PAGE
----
EMMERSON Mnangagwa, the second executive President of Zimbabwe, is a man of many faces.
One side of him depicts an intimidating and no-nonsense character, while at the same time he appears to be soft as wool, as he often claims. Last week, I was among the four journalists who interviewed Mnangagwa. This offered a rare opportunity for private media journalists to see what sort of a man Mnangagwa is.
Yet, after a two and a half hour meeting with him on Wednesday evening, we were nowhere near understanding the kind of man he is. Not that he is beyond description, not at all. Perhaps owing to his security background, there is an inescapable sense that the man has lived in the shadows for too long, hence the aura of enigma. With the economy imploding and the nation on edge, one would expect to see a man distressed by the pressures of high office.
But as soon as we were ushered into his spacious office at State House in Harare, he got up, unsmiling, and motioned us to the seats, as he relaxed on a luxurious leather seat with his back to a wall.
“You wanted to see me. I am here, let me hear what you want,” he broke the ice, as soon as the introductions were over.
With a sizeable number of people in the room waiting, it was clear there was not much time and we immediately got down to business.
“Do you think the people of Zimbabwe like you at the moment, given the worsening economic hardships?” asked the journalist.
His answer, somewhat arrogant, somewhat frank, was: “I don’t think people can be so happy with the austerity measures we are putting in place, but you don’t become president to please people; you become president to take the country where it ought to be, not where some people want it to go.”
The best moment of the interview, perhaps, was when he was asked if he felt under pressure from the international community over how his administration handled last month’s protests.
Reclining in his seat, his face, which had been grave, suddenly broke into a smile. He blamed the West, saying: “We have had a lot of questions coming from that part of the world, but we said that they are the ones that sponsor the protesters. We have to do what we have to do. We cannot wait unt
il they think we are nice boys.”
The natural follow-up question was whether he thought that the state was heavy-handed in quelling last month’s riots?
In response he said: “They say we are too heavy-handed on handling the rioters, but how else were we supposed to handle it? You can’t go with a Bible to people who are destroying a tollgate and politely say Mr and Mrs so and so, can you please stop what you are doing.”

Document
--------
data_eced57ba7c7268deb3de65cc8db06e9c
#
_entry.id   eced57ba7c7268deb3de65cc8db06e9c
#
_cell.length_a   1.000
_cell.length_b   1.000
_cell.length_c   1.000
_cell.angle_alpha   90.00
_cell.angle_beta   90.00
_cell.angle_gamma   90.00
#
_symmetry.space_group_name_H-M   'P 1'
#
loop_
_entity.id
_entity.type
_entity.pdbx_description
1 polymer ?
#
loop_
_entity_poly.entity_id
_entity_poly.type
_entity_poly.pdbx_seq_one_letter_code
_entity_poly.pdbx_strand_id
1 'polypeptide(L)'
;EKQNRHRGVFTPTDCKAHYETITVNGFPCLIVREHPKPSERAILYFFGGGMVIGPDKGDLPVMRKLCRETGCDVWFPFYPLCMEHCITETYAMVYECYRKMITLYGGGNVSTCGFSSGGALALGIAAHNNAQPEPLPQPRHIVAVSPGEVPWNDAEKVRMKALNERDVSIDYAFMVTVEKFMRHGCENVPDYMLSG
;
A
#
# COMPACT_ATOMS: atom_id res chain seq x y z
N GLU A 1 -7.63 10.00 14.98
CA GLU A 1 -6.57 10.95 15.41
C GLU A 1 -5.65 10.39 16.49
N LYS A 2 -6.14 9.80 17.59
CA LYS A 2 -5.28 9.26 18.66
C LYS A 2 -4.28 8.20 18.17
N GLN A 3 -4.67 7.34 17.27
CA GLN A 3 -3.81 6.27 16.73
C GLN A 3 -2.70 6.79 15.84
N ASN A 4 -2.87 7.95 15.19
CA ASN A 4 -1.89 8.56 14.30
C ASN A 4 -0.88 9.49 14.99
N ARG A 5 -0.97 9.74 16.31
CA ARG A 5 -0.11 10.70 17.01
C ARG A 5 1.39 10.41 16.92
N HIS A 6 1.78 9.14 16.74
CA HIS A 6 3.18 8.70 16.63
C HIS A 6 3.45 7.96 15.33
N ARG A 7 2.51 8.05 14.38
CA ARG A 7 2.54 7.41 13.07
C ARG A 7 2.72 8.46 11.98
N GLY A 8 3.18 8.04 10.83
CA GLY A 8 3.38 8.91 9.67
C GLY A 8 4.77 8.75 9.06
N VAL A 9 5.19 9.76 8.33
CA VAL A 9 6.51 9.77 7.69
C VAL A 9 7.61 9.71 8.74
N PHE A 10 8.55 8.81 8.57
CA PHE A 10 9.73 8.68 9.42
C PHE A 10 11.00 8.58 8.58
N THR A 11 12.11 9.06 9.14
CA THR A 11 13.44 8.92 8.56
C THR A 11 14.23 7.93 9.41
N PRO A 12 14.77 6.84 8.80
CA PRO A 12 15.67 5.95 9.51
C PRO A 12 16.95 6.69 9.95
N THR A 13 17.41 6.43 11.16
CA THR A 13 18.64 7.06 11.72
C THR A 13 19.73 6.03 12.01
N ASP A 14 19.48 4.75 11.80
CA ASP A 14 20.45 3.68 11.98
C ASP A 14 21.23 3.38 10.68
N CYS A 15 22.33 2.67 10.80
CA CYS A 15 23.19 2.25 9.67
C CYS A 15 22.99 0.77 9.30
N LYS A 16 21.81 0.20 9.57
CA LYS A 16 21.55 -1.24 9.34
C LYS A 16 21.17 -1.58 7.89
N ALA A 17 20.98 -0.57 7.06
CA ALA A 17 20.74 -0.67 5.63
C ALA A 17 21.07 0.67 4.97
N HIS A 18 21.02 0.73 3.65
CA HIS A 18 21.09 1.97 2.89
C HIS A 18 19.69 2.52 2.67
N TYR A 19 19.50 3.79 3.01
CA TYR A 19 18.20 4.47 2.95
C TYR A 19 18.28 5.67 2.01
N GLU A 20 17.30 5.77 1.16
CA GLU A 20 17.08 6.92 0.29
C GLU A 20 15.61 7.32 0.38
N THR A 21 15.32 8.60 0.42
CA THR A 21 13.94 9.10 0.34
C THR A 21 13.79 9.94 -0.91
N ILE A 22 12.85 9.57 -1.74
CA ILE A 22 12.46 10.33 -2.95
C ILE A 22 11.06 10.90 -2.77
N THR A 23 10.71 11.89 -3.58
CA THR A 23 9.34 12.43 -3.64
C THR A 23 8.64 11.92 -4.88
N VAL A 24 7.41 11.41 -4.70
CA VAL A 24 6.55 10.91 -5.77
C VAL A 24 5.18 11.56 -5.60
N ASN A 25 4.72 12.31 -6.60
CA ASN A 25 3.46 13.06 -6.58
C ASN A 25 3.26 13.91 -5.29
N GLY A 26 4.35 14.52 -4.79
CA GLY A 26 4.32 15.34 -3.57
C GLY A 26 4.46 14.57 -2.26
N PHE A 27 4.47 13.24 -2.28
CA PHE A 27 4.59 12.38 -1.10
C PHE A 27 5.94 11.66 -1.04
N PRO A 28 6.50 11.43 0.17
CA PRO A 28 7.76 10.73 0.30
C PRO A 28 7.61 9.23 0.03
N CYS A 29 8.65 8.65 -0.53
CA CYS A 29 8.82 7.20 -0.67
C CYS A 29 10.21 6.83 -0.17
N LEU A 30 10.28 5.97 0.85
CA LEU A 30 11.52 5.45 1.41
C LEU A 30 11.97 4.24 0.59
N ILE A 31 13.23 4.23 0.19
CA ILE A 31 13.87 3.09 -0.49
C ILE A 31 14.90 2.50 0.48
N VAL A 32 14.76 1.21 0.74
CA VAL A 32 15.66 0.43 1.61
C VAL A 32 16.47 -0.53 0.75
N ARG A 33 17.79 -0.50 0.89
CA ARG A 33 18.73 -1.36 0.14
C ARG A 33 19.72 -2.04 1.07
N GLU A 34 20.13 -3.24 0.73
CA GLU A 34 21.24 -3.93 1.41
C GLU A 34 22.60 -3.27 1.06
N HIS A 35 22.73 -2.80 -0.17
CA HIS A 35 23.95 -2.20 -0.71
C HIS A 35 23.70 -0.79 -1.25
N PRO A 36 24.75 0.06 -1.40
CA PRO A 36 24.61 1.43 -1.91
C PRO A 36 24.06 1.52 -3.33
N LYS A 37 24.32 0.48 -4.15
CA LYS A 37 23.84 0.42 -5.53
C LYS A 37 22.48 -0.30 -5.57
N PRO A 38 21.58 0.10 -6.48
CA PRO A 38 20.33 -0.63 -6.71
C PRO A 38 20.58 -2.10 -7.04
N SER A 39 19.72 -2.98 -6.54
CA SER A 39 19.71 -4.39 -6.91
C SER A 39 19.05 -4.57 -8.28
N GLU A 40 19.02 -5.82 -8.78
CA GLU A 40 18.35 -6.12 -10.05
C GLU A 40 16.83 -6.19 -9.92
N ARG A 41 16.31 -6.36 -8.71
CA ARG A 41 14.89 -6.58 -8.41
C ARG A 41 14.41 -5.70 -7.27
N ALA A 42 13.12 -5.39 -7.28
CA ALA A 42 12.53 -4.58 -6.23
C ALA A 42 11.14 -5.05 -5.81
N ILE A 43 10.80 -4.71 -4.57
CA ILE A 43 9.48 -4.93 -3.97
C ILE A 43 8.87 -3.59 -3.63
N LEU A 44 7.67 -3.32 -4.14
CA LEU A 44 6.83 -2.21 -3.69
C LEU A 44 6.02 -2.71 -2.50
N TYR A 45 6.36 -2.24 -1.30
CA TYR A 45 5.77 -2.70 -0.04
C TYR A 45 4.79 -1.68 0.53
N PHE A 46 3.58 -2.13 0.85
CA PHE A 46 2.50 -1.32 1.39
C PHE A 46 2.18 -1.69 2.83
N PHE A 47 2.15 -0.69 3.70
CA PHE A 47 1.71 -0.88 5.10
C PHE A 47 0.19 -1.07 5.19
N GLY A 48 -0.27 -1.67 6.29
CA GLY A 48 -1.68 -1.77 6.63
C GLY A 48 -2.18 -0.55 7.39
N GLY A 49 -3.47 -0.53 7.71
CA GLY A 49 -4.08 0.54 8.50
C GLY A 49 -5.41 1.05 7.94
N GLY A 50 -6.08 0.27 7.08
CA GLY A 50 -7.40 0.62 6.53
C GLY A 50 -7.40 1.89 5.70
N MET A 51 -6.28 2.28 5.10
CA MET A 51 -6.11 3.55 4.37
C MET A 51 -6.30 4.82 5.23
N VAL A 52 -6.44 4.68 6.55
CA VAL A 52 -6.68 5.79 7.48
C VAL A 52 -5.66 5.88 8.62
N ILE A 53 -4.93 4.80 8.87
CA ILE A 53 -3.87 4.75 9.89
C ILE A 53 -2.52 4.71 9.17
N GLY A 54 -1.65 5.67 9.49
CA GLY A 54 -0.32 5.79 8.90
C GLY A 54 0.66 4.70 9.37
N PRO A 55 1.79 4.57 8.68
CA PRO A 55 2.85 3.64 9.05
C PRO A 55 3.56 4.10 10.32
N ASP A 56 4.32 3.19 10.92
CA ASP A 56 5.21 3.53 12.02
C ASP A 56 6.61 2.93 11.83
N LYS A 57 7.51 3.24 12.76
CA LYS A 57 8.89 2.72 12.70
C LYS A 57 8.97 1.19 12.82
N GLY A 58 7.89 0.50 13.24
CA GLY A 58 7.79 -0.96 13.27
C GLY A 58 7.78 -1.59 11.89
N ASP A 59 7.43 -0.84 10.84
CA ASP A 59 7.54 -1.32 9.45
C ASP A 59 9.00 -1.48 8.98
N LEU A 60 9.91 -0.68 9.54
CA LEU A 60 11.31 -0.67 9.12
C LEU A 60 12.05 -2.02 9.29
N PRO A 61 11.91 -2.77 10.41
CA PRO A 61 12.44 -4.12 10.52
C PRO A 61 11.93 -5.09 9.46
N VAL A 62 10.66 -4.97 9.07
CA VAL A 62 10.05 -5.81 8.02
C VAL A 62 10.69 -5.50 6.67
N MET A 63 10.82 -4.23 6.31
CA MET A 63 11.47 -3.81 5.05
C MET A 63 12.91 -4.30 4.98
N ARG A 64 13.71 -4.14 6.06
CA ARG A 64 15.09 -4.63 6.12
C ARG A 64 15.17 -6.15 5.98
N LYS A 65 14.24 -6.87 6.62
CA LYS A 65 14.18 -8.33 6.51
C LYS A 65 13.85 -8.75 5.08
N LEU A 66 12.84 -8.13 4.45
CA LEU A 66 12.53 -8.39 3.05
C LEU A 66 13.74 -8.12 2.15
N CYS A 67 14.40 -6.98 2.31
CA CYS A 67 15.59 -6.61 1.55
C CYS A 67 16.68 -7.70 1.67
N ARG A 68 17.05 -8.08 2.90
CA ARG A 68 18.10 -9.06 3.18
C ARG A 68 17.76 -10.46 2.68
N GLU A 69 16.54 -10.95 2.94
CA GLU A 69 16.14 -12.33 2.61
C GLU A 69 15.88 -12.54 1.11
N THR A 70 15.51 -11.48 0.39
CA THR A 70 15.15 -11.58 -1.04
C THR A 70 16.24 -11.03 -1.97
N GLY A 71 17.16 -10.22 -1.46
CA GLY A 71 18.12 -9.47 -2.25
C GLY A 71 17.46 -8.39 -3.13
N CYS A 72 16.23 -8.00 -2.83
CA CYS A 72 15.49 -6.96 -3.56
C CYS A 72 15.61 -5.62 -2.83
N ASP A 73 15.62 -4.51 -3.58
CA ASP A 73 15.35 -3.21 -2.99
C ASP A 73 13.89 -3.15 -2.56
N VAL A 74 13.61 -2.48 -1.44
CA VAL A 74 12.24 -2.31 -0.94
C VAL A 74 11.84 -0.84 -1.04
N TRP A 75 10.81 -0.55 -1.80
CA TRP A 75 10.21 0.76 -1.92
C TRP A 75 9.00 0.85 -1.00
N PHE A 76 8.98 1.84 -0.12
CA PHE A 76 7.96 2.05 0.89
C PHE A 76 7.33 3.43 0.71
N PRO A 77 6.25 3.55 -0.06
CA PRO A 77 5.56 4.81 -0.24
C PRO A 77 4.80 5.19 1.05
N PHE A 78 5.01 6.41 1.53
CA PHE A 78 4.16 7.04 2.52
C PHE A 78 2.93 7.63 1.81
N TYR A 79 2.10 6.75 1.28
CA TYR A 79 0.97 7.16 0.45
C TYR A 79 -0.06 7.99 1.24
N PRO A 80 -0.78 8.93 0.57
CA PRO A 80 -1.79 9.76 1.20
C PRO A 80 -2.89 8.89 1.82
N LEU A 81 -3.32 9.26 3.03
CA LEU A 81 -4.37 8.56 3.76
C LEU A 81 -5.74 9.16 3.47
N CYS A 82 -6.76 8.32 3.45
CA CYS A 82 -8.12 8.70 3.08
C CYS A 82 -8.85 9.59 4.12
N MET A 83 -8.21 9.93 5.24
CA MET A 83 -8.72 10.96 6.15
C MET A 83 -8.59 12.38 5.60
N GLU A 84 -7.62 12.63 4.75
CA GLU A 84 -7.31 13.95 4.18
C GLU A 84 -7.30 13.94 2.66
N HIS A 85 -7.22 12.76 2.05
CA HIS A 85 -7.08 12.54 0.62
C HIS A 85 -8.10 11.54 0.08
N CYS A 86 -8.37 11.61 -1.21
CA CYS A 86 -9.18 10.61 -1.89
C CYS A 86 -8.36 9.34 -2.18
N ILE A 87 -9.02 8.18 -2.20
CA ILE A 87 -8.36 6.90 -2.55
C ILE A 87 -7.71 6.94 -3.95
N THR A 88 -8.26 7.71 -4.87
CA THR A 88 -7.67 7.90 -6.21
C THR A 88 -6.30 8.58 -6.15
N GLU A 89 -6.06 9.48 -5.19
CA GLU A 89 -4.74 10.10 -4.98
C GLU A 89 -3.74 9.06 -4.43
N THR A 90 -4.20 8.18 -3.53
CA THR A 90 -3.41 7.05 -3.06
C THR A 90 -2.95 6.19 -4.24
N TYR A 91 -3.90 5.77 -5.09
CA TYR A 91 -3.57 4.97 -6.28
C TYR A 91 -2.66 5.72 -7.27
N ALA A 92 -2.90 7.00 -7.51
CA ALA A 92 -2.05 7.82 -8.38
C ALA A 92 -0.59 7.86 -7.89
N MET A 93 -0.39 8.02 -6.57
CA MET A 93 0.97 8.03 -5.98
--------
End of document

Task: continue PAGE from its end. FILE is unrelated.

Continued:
Interestingly, only days earlier Mnangagwa had expressed deep remorse to families that lost their loved ones at the hands of the military and promised to deal with the marauding soldiers. The smile suddenly disappeared from his face as he explained: “The Western countries don’t care about whether or not you are democratic. It all has to do with their interests. They work with some of the worst dictatorships and monarchs in the world and yet pretend to be champions of democracy. If you read a book called Economic Hitman, you will realise how they operate. They either poison you or they invade the country.”
One of the journalists asked: “Are you not afraid that they may come for you as well?”
He threw up his hand in a dismissive gesture and exclaimed: “Don’t worry about me, I know the game.”
Asked if he was in touch with ordinary citizens so that he knows what is going on in the country, Mnangagwa became jocular. “Yes, I am. People always seek audience with me here and are never turned away. When we go to the farm (in Kwekwe) for a weekend, a lot of people gather around to have fun. So, yes, I am very much in touch.”
One thing you cannot fail to notice when you are in his company is his paranoia. It was clear that the man prioritises his security. For instance, the meeting had initially been scheduled for 10am at Munhumutapa Building, in the central business district.
After having been ushered into the modest office, suddenly he said: “The environment here is not very relaxed. I think we will not be very comfortable to say things as much as we want here and so I propose that you come to State House in the evening at 6pm so that we can be free to talk.”
At the start of the meeting at State House, the journalists asked if they could be allowed to record the interview, to which he strongly protested.
“If you are going to record, then it means I will have to carefully measure what I say. If you don’t record, I will be free to talk to you as much as you want,” he stated.
This encounter with Mnangagwa — who is nicknamed “The Crocodile” — provided a fascinating insight into a man, whose years in security hardened him and made him an expert in hiding emotions .
Many will recall the days when he faced a barrage of attacks from his then Zanu PF nemeses at party events, even to the extent of participating in chanting slogans that denigrated him as he displayed extraordinary resilience to soak up the blows of public humiliation.
When you interact with Mnangagwa at a very personal level, this meeting proved, you are tempted to discard all the theories you may have heard about him, that he is a shrewd political tactician, callous, ruthless and all the gory imagery. And yet, no matter how hard he tries, it seems near-impossible to be charmed by him and, in the end, you go away somewhat frazzled.